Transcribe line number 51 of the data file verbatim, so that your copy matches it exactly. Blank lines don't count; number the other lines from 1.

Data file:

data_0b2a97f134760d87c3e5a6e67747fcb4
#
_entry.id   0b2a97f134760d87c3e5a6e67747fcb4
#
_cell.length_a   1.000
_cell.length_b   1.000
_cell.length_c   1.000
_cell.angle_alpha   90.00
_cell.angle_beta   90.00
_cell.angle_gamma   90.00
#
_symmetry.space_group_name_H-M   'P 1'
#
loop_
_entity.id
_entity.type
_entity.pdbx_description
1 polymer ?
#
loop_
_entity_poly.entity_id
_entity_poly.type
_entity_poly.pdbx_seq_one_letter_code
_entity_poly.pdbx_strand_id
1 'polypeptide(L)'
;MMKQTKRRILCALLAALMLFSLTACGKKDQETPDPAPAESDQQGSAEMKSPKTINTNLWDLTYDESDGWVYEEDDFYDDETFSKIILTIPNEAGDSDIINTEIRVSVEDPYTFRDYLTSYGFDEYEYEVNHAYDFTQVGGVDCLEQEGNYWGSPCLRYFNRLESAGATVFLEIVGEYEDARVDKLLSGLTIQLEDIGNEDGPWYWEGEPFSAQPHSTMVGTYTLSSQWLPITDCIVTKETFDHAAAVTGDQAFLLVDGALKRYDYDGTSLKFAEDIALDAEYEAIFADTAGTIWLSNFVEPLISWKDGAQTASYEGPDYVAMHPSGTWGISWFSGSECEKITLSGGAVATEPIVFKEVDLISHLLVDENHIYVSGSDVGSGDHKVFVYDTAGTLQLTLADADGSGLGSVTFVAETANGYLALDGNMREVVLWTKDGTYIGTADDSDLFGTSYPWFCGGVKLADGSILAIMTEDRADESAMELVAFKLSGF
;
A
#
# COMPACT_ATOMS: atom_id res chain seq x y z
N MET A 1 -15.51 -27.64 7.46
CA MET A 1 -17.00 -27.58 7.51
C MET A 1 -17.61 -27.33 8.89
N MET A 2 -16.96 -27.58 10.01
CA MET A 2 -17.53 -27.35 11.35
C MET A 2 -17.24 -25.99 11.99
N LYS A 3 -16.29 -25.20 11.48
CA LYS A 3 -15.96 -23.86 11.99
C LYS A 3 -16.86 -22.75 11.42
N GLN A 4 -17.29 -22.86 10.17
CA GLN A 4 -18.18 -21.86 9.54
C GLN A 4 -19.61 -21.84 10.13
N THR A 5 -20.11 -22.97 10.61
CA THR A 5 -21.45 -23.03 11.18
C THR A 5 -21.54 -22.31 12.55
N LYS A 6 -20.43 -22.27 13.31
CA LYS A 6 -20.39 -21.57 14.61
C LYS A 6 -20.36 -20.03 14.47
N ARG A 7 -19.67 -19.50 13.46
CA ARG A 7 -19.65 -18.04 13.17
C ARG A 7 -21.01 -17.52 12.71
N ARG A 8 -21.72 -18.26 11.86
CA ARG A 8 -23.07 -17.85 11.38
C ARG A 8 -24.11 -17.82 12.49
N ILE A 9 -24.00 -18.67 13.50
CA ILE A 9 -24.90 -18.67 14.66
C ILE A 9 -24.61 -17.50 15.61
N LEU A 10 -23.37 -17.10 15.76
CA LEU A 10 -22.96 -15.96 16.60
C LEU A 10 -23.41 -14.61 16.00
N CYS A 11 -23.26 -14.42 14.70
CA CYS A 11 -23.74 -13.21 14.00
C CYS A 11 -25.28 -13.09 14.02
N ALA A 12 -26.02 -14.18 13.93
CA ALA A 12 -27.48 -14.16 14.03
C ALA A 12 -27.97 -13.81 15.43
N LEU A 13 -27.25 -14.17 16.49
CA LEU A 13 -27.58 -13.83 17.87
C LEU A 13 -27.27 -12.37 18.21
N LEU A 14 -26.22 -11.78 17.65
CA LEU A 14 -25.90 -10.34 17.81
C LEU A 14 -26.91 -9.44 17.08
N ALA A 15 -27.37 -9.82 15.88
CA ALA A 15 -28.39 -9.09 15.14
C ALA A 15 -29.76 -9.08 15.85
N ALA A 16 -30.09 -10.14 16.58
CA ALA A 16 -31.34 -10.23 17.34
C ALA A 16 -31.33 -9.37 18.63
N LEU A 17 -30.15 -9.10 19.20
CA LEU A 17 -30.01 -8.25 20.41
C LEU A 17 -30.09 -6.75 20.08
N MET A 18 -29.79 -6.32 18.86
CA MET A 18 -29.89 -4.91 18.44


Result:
C ARG A 7 -21.01 -17.52 12.71